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What are your Exchange Hybrid Options?

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Thomas Stensitzki
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"Exchange Hybrid options? There are none. Just go Full Monty." - undisclosed Exchange consultant

That isn't quite right. But let me explain the concept of Exchange Hybrid first before we take a look at the available options.

You can connect an on-premises Exchange organization with Exchange Online, which is a key component of the Microsoft 365 SaaS platform. This connection is established by implementing an Exchange Server hybrid configuration. The hybrid configuration configures a trusted relationship between the two technically separated Exchange organizations.

This trusted relationship between your on-premises Exchange organization and Exchange Online ensures that email messages sent between the two organizations are identified as internal emails and treated as such. The identification as an internal message ensures that all Exchange components, including mail-flow, function correctly regardless of the location user mailboxes. [Here's more information about the benefits of operating an Exchange hybrid organization.]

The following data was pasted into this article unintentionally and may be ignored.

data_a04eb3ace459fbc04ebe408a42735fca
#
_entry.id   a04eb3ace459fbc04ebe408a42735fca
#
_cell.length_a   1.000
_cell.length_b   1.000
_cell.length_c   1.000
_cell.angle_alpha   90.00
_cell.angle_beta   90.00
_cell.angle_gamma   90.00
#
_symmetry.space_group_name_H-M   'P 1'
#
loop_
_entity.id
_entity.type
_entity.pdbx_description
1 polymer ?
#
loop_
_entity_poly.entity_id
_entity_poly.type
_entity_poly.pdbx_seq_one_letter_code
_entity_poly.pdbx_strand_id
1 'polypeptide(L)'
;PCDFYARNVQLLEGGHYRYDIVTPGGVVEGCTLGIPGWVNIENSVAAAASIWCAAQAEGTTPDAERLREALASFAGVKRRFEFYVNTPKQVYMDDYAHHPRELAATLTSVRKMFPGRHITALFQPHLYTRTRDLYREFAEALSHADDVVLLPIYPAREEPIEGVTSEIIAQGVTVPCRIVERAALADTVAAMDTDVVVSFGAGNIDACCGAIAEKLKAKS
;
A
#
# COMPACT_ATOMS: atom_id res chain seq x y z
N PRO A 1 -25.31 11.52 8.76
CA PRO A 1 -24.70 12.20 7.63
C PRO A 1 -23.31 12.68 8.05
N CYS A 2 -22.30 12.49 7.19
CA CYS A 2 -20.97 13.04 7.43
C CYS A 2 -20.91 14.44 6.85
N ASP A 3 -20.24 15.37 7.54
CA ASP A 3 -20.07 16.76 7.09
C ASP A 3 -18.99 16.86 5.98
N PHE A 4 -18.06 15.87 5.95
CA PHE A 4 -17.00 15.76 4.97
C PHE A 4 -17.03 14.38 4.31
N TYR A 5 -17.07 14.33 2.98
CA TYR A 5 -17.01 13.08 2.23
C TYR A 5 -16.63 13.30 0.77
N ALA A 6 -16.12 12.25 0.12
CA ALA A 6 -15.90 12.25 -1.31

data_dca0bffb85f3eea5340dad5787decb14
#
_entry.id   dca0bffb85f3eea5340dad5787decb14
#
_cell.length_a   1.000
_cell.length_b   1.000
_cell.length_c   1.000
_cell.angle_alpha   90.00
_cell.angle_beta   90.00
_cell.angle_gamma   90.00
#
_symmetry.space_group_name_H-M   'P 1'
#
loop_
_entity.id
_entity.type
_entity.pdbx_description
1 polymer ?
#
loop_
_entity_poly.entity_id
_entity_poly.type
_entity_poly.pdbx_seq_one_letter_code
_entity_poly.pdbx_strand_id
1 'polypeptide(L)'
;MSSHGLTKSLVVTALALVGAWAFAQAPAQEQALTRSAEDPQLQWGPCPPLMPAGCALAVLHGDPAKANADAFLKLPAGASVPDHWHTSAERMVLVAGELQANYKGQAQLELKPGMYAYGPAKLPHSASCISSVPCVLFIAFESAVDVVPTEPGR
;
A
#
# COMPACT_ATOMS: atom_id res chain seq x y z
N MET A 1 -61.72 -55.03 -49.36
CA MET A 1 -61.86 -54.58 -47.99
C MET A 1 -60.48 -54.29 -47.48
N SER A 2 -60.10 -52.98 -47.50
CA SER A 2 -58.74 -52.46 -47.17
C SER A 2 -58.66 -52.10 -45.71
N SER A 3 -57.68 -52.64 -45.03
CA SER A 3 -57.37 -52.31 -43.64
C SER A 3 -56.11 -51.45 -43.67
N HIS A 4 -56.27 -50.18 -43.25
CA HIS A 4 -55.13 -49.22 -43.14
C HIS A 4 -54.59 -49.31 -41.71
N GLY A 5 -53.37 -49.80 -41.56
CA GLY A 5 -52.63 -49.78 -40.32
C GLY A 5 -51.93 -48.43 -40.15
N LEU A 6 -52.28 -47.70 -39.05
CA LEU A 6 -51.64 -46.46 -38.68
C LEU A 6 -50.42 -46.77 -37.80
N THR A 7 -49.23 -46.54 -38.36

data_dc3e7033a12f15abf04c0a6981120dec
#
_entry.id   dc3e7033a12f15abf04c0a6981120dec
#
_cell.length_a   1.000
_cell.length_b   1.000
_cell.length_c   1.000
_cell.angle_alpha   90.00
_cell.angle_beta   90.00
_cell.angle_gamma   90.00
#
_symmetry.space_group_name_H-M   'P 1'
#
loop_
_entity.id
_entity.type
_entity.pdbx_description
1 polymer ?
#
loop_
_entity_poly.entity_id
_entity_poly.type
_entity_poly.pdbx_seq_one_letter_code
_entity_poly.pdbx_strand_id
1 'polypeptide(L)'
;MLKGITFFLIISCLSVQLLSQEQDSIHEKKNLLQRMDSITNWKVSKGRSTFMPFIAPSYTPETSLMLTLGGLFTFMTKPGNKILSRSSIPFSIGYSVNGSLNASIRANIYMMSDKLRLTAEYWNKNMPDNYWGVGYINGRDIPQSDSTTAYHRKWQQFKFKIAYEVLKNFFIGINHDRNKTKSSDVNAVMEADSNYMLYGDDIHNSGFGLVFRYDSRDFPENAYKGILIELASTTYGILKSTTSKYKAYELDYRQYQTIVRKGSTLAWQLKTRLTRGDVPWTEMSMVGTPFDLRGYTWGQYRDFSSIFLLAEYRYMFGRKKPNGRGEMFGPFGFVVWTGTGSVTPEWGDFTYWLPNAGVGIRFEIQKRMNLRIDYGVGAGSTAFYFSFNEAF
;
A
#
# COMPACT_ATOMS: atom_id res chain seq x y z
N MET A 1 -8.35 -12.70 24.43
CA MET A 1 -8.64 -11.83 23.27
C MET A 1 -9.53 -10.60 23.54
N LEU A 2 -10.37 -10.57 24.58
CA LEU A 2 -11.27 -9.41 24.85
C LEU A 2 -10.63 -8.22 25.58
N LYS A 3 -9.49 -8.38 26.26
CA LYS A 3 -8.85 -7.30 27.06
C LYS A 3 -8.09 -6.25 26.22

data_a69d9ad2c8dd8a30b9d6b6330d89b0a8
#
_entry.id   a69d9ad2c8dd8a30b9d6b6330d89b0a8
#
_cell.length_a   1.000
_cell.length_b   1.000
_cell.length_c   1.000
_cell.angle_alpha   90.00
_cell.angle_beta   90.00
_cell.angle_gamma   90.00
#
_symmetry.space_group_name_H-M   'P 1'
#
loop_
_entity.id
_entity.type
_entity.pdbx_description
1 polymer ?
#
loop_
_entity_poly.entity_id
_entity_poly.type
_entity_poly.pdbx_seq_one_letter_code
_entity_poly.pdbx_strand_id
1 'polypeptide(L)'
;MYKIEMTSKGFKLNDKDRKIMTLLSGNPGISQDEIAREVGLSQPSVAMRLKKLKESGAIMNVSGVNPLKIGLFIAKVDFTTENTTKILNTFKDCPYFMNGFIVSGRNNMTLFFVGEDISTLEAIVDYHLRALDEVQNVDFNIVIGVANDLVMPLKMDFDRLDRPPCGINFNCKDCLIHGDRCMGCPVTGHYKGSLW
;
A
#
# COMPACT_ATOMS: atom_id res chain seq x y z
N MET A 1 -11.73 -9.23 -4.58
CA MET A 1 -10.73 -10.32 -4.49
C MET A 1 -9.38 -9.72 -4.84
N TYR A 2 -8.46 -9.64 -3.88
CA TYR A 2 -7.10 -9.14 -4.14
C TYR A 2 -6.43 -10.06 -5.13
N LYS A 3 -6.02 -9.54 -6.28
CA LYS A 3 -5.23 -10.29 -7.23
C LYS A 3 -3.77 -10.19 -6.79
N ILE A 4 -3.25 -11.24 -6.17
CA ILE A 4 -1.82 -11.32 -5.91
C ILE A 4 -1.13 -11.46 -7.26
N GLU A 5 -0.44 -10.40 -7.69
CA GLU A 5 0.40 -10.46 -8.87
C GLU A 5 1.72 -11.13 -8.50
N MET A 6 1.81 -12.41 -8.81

The following diagram illustrates the Exchange hybrid configuration and the trusted relationship boundary (dotted green line).


You establish the Exchange hybrid configuration using the Hybrid Configuration Wizard (HCW). When running the HCW, you must decide which type of hybrid configuration you want to use.

Which types for Exchange Hybrid are available?

Different options are available for configuring an Exchange hybrid setup between your on-premises Exchange organization and Exchange Online. We distinguish between two variants, Classic and Modern Hybrid. Up to three operating modes are available for each of these two variants.

The following table illustrates the two variants and operating modes for an Exchange hybrid configuration.


Now you have to ask yourself which operating mode you should use for implementing an Exchange hybrid configuration.

First, let's look at the technical requirements of the two operating variants and the main difference between the two.

Classic Hybrid

Classic Hybrid requires that internal Exchange servers are accessible from Exchange Online via the HTTPS protocol. This connection allows Exchange Online to connect to the internal Exchange organization for hybrid capabilities. Publishing your internal Exchange Servers to the Internet requires a dedicated public IP address and an official TLS certificate.

Modern Hybrid

Modern Hybrid does not require any inbound HTTPS connection from Exchange Online to the internal Exchange organization.

The Exchange Hybrid Agent connects the on-premises Exchange organization and Exchange Online. This agent is installed on a server and runs as a service which connects to Exchange Online using an outbound HTTPS connection. The configuration selected in HCW configures the functional behavior of all hybrid components. Concerning a hybrid operation of Exchange, this is the preferred variant because there is no requirement to install additional components for incoming HTTPS connections. However, if your organization uses Microsoft Teams and you want Teams users to continue to use mailboxes on on-premises Exchange servers, you are not able to use this operational variant. Microsoft Teams supports classic Exchange Hybrid operations only.